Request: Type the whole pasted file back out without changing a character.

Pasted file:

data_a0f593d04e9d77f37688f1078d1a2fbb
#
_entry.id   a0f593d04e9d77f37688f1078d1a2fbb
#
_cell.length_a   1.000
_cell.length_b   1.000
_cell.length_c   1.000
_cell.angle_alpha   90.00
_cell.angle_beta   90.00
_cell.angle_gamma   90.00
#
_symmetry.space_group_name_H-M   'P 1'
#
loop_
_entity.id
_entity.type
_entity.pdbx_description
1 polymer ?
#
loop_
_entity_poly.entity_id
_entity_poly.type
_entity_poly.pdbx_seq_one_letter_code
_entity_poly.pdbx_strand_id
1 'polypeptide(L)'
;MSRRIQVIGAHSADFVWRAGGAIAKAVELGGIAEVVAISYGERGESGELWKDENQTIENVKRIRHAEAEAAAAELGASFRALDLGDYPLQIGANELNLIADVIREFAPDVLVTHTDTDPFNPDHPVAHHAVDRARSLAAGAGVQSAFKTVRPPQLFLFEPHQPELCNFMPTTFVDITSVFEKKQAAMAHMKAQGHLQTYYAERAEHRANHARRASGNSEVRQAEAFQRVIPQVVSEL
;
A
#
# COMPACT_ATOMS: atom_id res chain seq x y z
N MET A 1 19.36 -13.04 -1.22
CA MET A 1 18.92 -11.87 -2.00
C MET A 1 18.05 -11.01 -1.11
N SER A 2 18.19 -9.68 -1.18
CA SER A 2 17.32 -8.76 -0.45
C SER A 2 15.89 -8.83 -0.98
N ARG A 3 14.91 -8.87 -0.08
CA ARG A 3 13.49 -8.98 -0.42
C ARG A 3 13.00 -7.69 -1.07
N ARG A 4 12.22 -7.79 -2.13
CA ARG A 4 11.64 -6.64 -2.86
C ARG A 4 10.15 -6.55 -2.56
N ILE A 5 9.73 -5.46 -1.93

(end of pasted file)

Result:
data_a0f593d04e9d77f37688f1078d1a2fbb
#
_entry.id   a0f593d04e9d77f37688f1078d1a2fbb
#
_cell.length_a   1.000
_cell.length_b   1.000
_cell.length_c   1.000
_cell.angle_alpha   90.00
_cell.angle_beta   90.00
_cell.angle_gamma   90.00
#
_symmetry.space_group_name_H-M   'P 1'
#
loop_
_entity.id
_entity.type
_entity.pdbx_description
1 polymer ?
#
loop_
_entity_poly.entity_id
_entity_poly.type
_entity_poly.pdbx_seq_one_letter_code
_entity_poly.pdbx_strand_id
1 'polypeptide(L)'
;MSRRIQVIGAHSADFVWRAGGAIAKAVELGGIAEVVAISYGERGESGELWKDENQTIENVKRIRHAEAEAAAAELGASFRALDLGDYPLQIGANELNLIADVIREFAPDVLVTHTDTDPFNPDHPVAHHAVDRARSLAAGAGVQSAFKTVRPPQLFLFEPHQPELCNFMPTTFVDITSVFEKKQAAMAHMKAQGHLQTYYAERAEHRANHARRASGNSEVRQAEAFQRVIPQVVSEL
;
A
#
# COMPACT_ATOMS: atom_id res chain seq x y z
N MET A 1 19.36 -13.04 -1.22
CA MET A 1 18.92 -11.87 -2.00
C MET A 1 18.05 -11.01 -1.11
N SER A 2 18.19 -9.68 -1.18
CA SER A 2 17.32 -8.76 -0.45
C SER A 2 15.89 -8.83 -0.98
N ARG A 3 14.91 -8.87 -0.08
CA ARG A 3 13.49 -8.98 -0.42
C ARG A 3 13.00 -7.69 -1.07
N ARG A 4 12.22 -7.79 -2.13
CA ARG A 4 11.64 -6.64 -2.86
C ARG A 4 10.15 -6.55 -2.56
N ILE A 5 9.73 -5.46 -1.93